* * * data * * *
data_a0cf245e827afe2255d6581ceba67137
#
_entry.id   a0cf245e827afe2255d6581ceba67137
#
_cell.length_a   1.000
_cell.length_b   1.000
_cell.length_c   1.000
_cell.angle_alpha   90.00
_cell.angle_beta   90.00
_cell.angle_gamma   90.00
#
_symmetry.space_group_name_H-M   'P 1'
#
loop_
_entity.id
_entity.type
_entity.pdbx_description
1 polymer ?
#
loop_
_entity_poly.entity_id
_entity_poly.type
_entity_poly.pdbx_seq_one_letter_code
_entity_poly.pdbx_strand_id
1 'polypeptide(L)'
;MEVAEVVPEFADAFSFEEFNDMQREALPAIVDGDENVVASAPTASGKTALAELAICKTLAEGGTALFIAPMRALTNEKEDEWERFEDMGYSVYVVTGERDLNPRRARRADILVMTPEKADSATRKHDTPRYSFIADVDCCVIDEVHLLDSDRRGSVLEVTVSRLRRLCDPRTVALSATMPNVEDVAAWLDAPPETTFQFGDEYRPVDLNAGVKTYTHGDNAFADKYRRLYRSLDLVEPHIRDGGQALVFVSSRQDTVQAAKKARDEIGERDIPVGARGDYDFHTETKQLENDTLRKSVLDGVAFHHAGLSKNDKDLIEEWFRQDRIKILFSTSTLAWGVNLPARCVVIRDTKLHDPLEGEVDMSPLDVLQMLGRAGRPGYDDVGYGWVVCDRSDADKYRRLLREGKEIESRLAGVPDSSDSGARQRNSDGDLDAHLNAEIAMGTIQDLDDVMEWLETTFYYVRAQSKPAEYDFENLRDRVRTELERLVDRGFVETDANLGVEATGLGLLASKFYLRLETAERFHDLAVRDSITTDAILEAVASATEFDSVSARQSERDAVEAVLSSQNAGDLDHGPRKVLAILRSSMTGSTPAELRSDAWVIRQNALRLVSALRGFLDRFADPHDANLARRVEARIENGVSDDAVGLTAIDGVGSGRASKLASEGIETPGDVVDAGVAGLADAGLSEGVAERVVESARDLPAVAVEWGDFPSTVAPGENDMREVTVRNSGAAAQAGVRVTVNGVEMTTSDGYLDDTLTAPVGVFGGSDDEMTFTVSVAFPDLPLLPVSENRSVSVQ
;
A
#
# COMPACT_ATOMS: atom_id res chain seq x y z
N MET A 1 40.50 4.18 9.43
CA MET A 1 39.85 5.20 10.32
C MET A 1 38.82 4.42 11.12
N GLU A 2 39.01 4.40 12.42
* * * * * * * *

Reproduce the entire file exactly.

data_a0cf245e827afe2255d6581ceba67137
#
_entry.id   a0cf245e827afe2255d6581ceba67137
#
_cell.length_a   1.000
_cell.length_b   1.000
_cell.length_c   1.000
_cell.angle_alpha   90.00
_cell.angle_beta   90.00
_cell.angle_gamma   90.00
#
_symmetry.space_group_name_H-M   'P 1'
#
loop_
_entity.id
_entity.type
_entity.pdbx_description
1 polymer ?
#
loop_
_entity_poly.entity_id
_entity_poly.type
_entity_poly.pdbx_seq_one_letter_code
_entity_poly.pdbx_strand_id
1 'polypeptide(L)'
;MEVAEVVPEFADAFSFEEFNDMQREALPAIVDGDENVVASAPTASGKTALAELAICKTLAEGGTALFIAPMRALTNEKEDEWERFEDMGYSVYVVTGERDLNPRRARRADILVMTPEKADSATRKHDTPRYSFIADVDCCVIDEVHLLDSDRRGSVLEVTVSRLRRLCDPRTVALSATMPNVEDVAAWLDAPPETTFQFGDEYRPVDLNAGVKTYTHGDNAFADKYRRLYRSLDLVEPHIRDGGQALVFVSSRQDTVQAAKKARDEIGERDIPVGARGDYDFHTETKQLENDTLRKSVLDGVAFHHAGLSKNDKDLIEEWFRQDRIKILFSTSTLAWGVNLPARCVVIRDTKLHDPLEGEVDMSPLDVLQMLGRAGRPGYDDVGYGWVVCDRSDADKYRRLLREGKEIESRLAGVPDSSDSGARQRNSDGDLDAHLNAEIAMGTIQDLDDVMEWLETTFYYVRAQSKPAEYDFENLRDRVRTELERLVDRGFVETDANLGVEATGLGLLASKFYLRLETAERFHDLAVRDSITTDAILEAVASATEFDSVSARQSERDAVEAVLSSQNAGDLDHGPRKVLAILRSSMTGSTPAELRSDAWVIRQNALRLVSALRGFLDRFADPHDANLARRVEARIENGVSDDAVGLTAIDGVGSGRASKLASEGIETPGDVVDAGVAGLADAGLSEGVAERVVESARDLPAVAVEWGDFPSTVAPGENDMREVTVRNSGAAAQAGVRVTVNGVEMTTSDGYLDDTLTAPVGVFGGSDDEMTFTVSVAFPDLPLLPVSENRSVSVQ
;
A
#
# COMPACT_ATOMS: atom_id res chain seq x y z
N MET A 1 40.50 4.18 9.43
CA MET A 1 39.85 5.20 10.32
C MET A 1 38.82 4.42 11.12
N GLU A 2 39.01 4.40 12.42